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Pop-Punk Band Yellowcard Continues its Lawsuit Against Juice WRLD for Unauthorized Sampling Despite his Tragic Death

18 Dec

Yellowcard‘s $15 million lawsuit against Juice WRLD will continue even after the rapper’s death.

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Yellowcard claims that Juice illegally sampled elements of their 2006 song, “Holly Wood Died” for his breakout, Nick Mira-produced 2017 single, “Lucid Dreams,” which has been certified six-times platinum. 

The case had been put on hold after Juice WRLD died earlier this month, but as newly obtained court documents  reveal the case will continue. However, the date for at least one part of this case has just been changed.

Yesterday, the pop-punk band filed a motion to extend the amount of time parties for Juice Wrld and his co-defendants Taz Taylor, Nick Mira, and the two labels Juice’s is signed to—Grade A Productions and Interscope Records—have to respond to the complaint filed against them. The original due date for the defendants’ response to the lawsuit was Dec. 9, but now they have until Feb. 4, 2020.

Speaking to Digital Music News after the death of Juice, Richard Busch, who is representing Yellowcard in the case, says the group put the litigation for the case on hold after Juice Wrld died on Dec. 8. The rapper suffered seizures at the Chicago Midway International Airport. Juice died after allegedly ingesting several Percocet pills in order to hide them from authorities as they searched through luggage containing 70 pounds of weed and six bottles of liquid prescription codeine cough syrup. At the time, Busch said the group wanted time to “digest” news of Juice’s death.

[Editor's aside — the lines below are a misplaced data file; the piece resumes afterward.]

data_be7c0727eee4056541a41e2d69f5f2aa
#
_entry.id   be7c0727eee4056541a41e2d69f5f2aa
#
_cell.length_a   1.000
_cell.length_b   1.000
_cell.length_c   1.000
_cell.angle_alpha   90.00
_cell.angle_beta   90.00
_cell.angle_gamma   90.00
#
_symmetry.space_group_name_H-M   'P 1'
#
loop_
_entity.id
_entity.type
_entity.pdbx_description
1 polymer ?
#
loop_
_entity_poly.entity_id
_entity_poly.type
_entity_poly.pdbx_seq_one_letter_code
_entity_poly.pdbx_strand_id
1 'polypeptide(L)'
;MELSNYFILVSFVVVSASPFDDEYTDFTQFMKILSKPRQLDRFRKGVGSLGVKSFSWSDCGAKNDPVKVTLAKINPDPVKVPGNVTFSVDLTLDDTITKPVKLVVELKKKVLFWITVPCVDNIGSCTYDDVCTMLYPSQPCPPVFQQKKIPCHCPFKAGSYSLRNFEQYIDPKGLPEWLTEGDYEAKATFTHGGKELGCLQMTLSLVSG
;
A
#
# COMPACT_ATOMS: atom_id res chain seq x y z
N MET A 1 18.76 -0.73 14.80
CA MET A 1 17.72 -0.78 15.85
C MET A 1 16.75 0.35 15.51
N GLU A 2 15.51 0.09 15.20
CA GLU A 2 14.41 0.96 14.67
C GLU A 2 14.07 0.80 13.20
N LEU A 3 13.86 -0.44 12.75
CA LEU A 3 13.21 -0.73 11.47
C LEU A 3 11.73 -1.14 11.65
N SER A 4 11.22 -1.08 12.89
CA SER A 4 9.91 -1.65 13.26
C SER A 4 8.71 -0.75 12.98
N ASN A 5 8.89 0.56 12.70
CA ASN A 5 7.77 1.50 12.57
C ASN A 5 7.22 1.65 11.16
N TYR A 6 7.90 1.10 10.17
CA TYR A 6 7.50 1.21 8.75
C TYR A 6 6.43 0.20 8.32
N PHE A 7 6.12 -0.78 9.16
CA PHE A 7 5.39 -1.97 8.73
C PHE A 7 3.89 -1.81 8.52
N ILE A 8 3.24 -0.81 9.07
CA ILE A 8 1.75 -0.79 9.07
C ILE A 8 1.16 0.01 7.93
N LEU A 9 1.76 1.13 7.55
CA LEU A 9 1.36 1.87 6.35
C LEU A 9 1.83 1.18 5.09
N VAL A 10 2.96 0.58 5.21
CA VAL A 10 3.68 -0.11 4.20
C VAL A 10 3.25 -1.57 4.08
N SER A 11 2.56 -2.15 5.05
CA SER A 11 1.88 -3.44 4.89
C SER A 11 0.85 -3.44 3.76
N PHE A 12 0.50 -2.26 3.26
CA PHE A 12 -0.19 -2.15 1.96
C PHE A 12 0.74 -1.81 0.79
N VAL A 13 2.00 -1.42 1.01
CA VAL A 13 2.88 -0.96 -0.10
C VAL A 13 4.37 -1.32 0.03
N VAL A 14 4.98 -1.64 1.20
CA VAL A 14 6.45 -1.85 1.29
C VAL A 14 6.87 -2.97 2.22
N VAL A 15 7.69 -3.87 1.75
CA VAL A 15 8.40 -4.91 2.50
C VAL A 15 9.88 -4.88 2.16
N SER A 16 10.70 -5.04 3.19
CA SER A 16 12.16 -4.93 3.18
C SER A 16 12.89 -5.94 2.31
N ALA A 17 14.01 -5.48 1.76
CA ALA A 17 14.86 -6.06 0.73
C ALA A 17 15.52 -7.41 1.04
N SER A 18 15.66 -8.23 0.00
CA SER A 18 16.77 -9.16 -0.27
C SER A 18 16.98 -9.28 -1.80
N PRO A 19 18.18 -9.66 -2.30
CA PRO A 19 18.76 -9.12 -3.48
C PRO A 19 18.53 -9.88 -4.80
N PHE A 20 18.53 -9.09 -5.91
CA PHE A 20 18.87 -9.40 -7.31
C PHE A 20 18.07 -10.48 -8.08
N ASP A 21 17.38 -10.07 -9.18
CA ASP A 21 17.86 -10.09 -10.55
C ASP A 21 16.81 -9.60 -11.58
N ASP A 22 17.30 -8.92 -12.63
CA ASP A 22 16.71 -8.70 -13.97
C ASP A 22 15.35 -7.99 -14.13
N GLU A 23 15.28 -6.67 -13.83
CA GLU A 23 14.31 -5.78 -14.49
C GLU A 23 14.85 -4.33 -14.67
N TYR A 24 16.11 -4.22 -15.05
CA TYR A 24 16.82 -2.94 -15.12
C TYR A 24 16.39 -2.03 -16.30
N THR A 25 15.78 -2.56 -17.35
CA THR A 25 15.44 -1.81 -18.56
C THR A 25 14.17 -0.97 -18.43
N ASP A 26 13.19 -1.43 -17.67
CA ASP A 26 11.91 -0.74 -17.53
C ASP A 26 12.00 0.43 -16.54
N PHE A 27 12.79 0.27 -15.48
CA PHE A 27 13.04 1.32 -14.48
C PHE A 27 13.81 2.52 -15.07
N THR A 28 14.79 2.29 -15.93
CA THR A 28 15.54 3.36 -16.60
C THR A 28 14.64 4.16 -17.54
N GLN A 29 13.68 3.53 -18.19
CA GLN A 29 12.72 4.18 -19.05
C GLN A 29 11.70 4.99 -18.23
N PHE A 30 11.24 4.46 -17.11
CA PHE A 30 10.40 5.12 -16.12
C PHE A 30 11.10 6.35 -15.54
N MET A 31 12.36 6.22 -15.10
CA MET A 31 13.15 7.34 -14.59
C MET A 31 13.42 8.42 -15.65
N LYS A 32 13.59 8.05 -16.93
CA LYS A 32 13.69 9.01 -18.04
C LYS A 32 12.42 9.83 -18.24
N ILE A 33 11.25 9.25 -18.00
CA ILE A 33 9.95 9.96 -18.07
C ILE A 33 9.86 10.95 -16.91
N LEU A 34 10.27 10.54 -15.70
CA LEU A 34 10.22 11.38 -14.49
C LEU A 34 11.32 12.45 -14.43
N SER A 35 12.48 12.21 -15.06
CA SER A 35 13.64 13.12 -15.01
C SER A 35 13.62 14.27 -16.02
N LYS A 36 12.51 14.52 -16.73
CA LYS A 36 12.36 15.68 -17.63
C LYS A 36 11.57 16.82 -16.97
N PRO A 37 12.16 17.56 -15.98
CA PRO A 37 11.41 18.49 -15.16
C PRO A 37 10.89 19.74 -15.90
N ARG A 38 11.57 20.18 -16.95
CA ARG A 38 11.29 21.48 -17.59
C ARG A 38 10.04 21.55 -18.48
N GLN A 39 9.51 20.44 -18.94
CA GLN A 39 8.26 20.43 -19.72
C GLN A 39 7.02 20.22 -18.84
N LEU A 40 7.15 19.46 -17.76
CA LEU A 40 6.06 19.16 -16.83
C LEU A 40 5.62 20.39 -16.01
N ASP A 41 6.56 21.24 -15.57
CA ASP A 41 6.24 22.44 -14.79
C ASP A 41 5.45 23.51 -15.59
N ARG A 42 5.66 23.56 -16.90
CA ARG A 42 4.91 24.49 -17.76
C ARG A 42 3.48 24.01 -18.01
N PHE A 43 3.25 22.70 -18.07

In October, Yellowcard members Peter Mosley, Ryan Key, Sean Wellman-Mackin and Longineu Parson claimed that Juice illegally sampled elements of their 2006 song, “Holly Wood Died” for his breakout, Nick Mira-produced 2017 single, “Lucid Dreams,” which has been certified six-times platinum.

 

Fat Joe Sued for Copyright Infringement and His Insurance Company Refuses to Back Him Up

10 Dec

Bronx born rapper and CEO of Terror Squad, Fat Joe  is named in a copyright infringement lawsuit related to the 2016 double-platinum single “All the Way Up.” 

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Fat Joe poses with Wendy Williams, Dec. 10, 2019 after appearing on her show where he discussed his show “Family Ties” and used the platform to condemn the glorification of pill popping in the wake of the death of fellow rapper Juice Wrld.

Unfortunately, his personal liability insurer, Homeland Insurance Co. of New York has told a New York federal court it does not have to cover the rapper Fat Joe in a copyright infringement lawsuit related to the 2016 double-platinum single “All the Way Up,” as the suit doesn’t fall under their agreement.Fat Joe’s smash hit was shared with French Montana.

The policy owned by Joseph Cartagena Fat Joe and his company Sneaker Addict Touring LLC doesn’t cover the lawsuit filed by rapper Fly Havana as it relates to “jointly-authored and jointly-owned work,” the insurer said Friday. 

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Miami based rapper Fly Havana

Fly Havana accused Fat Joe of denying him credit and compensation  for his contributions to the “All the Way Up” track. But Joe claims he paid Fly Havana $5,000 in exchange for the release of all his claims to the work.

Fat Joe, believes the lawsuit falls squarely under the insurance agreement providing coverage for “infringement and is suing for breach of contract, breach of the implied covenant of good faith and fair dealing against Homeland. He is also seeking declaratory relief. He believes Homeland should face punitive damages “sufficient to punish it and deter similar conduct in the future.”

 

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